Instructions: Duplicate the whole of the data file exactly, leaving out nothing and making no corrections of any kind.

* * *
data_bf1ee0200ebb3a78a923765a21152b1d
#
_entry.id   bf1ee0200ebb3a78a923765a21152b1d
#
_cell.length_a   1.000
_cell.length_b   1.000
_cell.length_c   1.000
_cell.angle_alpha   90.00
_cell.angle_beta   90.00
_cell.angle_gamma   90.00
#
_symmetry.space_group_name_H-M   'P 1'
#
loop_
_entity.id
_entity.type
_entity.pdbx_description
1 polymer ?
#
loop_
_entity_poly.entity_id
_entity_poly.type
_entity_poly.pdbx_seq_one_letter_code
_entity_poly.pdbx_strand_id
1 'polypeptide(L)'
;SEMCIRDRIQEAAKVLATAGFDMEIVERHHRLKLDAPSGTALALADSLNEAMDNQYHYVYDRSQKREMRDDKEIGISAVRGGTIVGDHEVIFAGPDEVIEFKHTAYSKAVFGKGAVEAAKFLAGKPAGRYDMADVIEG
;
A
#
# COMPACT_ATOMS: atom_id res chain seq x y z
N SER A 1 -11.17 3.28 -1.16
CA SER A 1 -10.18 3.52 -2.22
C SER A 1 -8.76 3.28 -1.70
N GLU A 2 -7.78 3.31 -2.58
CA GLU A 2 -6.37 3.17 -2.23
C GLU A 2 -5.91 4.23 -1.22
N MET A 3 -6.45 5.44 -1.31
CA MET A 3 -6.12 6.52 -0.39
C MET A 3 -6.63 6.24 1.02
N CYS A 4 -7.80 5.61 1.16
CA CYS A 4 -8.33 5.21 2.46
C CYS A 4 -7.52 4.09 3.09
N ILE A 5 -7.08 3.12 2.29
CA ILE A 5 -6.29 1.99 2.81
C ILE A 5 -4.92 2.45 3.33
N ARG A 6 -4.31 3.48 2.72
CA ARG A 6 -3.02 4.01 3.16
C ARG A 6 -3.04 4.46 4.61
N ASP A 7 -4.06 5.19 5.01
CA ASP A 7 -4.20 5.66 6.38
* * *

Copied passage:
data_bf1ee0200ebb3a78a923765a21152b1d
#
_entry.id   bf1ee0200ebb3a78a923765a21152b1d
#
_cell.length_a   1.000
_cell.length_b   1.000
_cell.length_c   1.000
_cell.angle_alpha   90.00
_cell.angle_beta   90.00
_cell.angle_gamma   90.00
#
_symmetry.space_group_name_H-M   'P 1'
#
loop_
_entity.id
_entity.type
_entity.pdbx_description
1 polymer ?
#
loop_
_entity_poly.entity_id
_entity_poly.type
_entity_poly.pdbx_seq_one_letter_code
_entity_poly.pdbx_strand_id
1 'polypeptide(L)'
;SEMCIRDRIQEAAKVLATAGFDMEIVERHHRLKLDAPSGTALALADSLNEAMDNQYHYVYDRSQKREMRDDKEIGISAVRGGTIVGDHEVIFAGPDEVIEFKHTAYSKAVFGKGAVEAAKFLAGKPAGRYDMADVIEG
;
A
#
# COMPACT_ATOMS: atom_id res chain seq x y z
N SER A 1 -11.17 3.28 -1.16
CA SER A 1 -10.18 3.52 -2.22
C SER A 1 -8.76 3.28 -1.70
N GLU A 2 -7.78 3.31 -2.58
CA GLU A 2 -6.37 3.17 -2.23
C GLU A 2 -5.91 4.23 -1.22
N MET A 3 -6.45 5.44 -1.31
CA MET A 3 -6.12 6.52 -0.39
C MET A 3 -6.63 6.24 1.02
N CYS A 4 -7.80 5.61 1.16
CA CYS A 4 -8.33 5.21 2.46
C CYS A 4 -7.52 4.09 3.09
N ILE A 5 -7.08 3.12 2.29
CA ILE A 5 -6.29 1.99 2.81
C ILE A 5 -4.92 2.45 3.33
N ARG A 6 -4.31 3.48 2.72
CA ARG A 6 -3.02 4.01 3.16
C ARG A 6 -3.04 4.46 4.61
N ASP A 7 -4.06 5.19 5.01
CA ASP A 7 -4.20 5.66 6.38